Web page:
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oxygen plus in hand

You’ve probably heard of altitude tents, the “live high, train low” philosophy, and maybe even hypoxic training masks. But what about supplemental oxygen?

These are literally canisters of oxygen that you carry around like packets of energy gel. One company that sells these is called Oxygen Plus, and they offer what are considered “recreational oxygen products” in small canisters as well as refillable inhalers.

You can even buy your oxygen in different flavors!

Could this help improve your sports performance? Let’s find out…

The concept

These canisters are filled with 95% enriched oxygen. Compare that to normal air which is around 21% oxygen and it sounds very impressive.

The concept isn’t exactly new. Supplemental oxygen is commonplace in the medical field and no action movie airplane scene is complete without the oxygen masks deploying to scared passengers.

I’m not sure when it became popular with athletes (there’s a study from 1992), but it’s certainly out there now.

The idea is that anytime you need more oxygen for your muscles (like during exercise) or your brain (an important test or long work day), you can take a few breaths of this stuff and feel better and improve your performance. You could also use it anytime you’re subjected to thin air, perhaps during a long flight or when you have a race at altitude (when you don’t live at altitude). Or maybe even recover from a hangover with it.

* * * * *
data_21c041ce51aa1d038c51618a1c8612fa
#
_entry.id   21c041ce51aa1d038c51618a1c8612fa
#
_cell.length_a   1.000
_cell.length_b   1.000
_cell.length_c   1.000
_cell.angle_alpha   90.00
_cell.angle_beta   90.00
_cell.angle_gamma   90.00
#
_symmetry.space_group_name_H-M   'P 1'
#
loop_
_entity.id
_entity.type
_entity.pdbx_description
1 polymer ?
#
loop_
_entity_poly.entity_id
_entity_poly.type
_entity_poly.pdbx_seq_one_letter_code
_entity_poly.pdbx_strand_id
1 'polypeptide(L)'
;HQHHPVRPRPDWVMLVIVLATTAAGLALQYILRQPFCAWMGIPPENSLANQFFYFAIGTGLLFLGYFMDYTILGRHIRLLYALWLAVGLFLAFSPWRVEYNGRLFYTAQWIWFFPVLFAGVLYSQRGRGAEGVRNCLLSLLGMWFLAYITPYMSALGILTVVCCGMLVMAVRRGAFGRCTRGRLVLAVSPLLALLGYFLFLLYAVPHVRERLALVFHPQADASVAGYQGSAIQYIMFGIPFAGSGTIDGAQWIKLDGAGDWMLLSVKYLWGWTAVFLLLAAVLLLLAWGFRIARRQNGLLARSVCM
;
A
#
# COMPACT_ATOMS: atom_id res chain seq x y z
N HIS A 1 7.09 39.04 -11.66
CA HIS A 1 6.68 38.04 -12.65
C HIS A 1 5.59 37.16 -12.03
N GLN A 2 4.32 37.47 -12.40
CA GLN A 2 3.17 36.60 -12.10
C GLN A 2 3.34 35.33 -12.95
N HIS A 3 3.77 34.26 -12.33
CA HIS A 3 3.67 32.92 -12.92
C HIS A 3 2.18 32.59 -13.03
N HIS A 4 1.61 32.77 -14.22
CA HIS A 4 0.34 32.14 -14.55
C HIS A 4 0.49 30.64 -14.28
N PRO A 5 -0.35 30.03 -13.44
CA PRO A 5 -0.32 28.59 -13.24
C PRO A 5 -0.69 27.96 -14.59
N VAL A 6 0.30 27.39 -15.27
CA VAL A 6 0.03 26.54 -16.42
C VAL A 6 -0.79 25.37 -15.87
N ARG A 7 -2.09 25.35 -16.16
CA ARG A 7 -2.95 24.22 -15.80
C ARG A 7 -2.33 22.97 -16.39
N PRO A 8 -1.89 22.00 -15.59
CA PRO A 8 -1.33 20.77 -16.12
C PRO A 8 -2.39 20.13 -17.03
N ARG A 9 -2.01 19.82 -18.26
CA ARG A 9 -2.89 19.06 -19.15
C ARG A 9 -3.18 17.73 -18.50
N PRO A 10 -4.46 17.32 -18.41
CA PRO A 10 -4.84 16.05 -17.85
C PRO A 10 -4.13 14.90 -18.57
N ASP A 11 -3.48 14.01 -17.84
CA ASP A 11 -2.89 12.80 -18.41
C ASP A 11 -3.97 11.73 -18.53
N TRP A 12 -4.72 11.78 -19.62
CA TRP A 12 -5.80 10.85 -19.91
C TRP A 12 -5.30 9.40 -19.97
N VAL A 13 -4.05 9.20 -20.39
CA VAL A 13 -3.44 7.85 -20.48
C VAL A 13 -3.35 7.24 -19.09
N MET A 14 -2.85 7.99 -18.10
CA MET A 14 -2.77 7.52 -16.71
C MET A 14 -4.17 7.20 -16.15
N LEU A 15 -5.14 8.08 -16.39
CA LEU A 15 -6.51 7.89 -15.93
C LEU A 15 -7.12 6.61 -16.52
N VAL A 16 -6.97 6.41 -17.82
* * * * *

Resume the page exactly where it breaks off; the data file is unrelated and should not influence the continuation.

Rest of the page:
Oxygen Plus provides some links to more research if you want to dive deeper. Of course, the studies they reference all have positive findings. You’ll have to look harder for the studies showing minimal/no effect.

My opinion

When I first heard about canned oxygen – and worse, oxygenated water – I thought it was just hype and broscience. But at least I now know that they are doing studies on supplemental oxygen used for sports performance.

Going into this test, though, I was still a bit skeptical!

Sure, I can understand the reasoning when you’re climbing Mt Everest, but to improve your workout performance during an ordinary workout, I’m not sure. And just because Olympic athletes are using it, and you often see football players using it on the sidelines, doesn’t mean it’s doing a whole lot.

oxygen plus canister

Your red blood cells carry a finite amount of oxygen. Once they’re saturated, breathing in extra oxygen is a waste. That’s why pros get caught and banned for blood doping… and USADA doesn’t give a crap if you inhale this stuff! It also means that on a regular day when you’re sedentary, you won’t get one bit of benefit from this excess oxygen.